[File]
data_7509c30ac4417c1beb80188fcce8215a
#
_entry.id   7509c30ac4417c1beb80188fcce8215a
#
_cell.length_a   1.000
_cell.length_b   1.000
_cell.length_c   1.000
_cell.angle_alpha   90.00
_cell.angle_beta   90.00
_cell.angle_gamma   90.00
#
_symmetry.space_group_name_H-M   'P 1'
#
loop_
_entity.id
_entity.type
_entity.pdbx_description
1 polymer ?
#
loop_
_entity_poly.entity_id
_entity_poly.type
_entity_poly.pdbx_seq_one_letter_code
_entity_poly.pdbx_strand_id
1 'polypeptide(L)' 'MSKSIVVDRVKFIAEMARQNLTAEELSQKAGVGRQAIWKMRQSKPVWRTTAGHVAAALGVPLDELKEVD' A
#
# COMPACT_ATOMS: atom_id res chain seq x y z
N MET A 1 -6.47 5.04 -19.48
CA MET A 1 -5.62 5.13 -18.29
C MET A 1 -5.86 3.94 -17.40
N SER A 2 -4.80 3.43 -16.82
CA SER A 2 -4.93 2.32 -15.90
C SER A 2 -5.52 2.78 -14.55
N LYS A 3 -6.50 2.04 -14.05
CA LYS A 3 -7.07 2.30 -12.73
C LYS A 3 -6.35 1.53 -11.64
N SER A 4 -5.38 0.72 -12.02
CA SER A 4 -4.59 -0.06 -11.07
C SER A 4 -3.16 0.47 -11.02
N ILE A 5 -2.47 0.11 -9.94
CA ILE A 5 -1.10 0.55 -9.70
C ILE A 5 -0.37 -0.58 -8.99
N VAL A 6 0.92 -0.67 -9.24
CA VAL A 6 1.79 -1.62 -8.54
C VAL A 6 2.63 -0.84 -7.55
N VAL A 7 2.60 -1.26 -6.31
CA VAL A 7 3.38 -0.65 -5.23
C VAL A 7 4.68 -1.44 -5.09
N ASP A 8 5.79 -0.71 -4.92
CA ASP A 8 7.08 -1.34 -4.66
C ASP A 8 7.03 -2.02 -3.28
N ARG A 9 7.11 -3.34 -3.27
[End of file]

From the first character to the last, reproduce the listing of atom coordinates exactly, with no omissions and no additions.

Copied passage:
data_7509c30ac4417c1beb80188fcce8215a
#
_entry.id   7509c30ac4417c1beb80188fcce8215a
#
_cell.length_a   1.000
_cell.length_b   1.000
_cell.length_c   1.000
_cell.angle_alpha   90.00
_cell.angle_beta   90.00
_cell.angle_gamma   90.00
#
_symmetry.space_group_name_H-M   'P 1'
#
loop_
_entity.id
_entity.type
_entity.pdbx_description
1 polymer ?
#
loop_
_entity_poly.entity_id
_entity_poly.type
_entity_poly.pdbx_seq_one_letter_code
_entity_poly.pdbx_strand_id
1 'polypeptide(L)' 'MSKSIVVDRVKFIAEMARQNLTAEELSQKAGVGRQAIWKMRQSKPVWRTTAGHVAAALGVPLDELKEVD' A
#
# COMPACT_ATOMS: atom_id res chain seq x y z
N MET A 1 -6.47 5.04 -19.48
CA MET A 1 -5.62 5.13 -18.29
C MET A 1 -5.86 3.94 -17.40
N SER A 2 -4.80 3.43 -16.82
CA SER A 2 -4.93 2.32 -15.90
C SER A 2 -5.52 2.78 -14.55
N LYS A 3 -6.50 2.04 -14.05
CA LYS A 3 -7.07 2.30 -12.73
C LYS A 3 -6.35 1.53 -11.64
N SER A 4 -5.38 0.72 -12.02
CA SER A 4 -4.59 -0.06 -11.07
C SER A 4 -3.16 0.47 -11.02
N ILE A 5 -2.47 0.11 -9.94
CA ILE A 5 -1.10 0.55 -9.70
C ILE A 5 -0.37 -0.58 -8.99
N VAL A 6 0.92 -0.67 -9.24
CA VAL A 6 1.79 -1.62 -8.54
C VAL A 6 2.63 -0.84 -7.55
N VAL A 7 2.60 -1.26 -6.31
CA VAL A 7 3.38 -0.65 -5.23
C VAL A 7 4.68 -1.44 -5.09
N ASP A 8 5.79 -0.71 -4.92
CA ASP A 8 7.08 -1.34 -4.66
C ASP A 8 7.03 -2.02 -3.28
N ARG A 9 7.11 -3.34 -3.27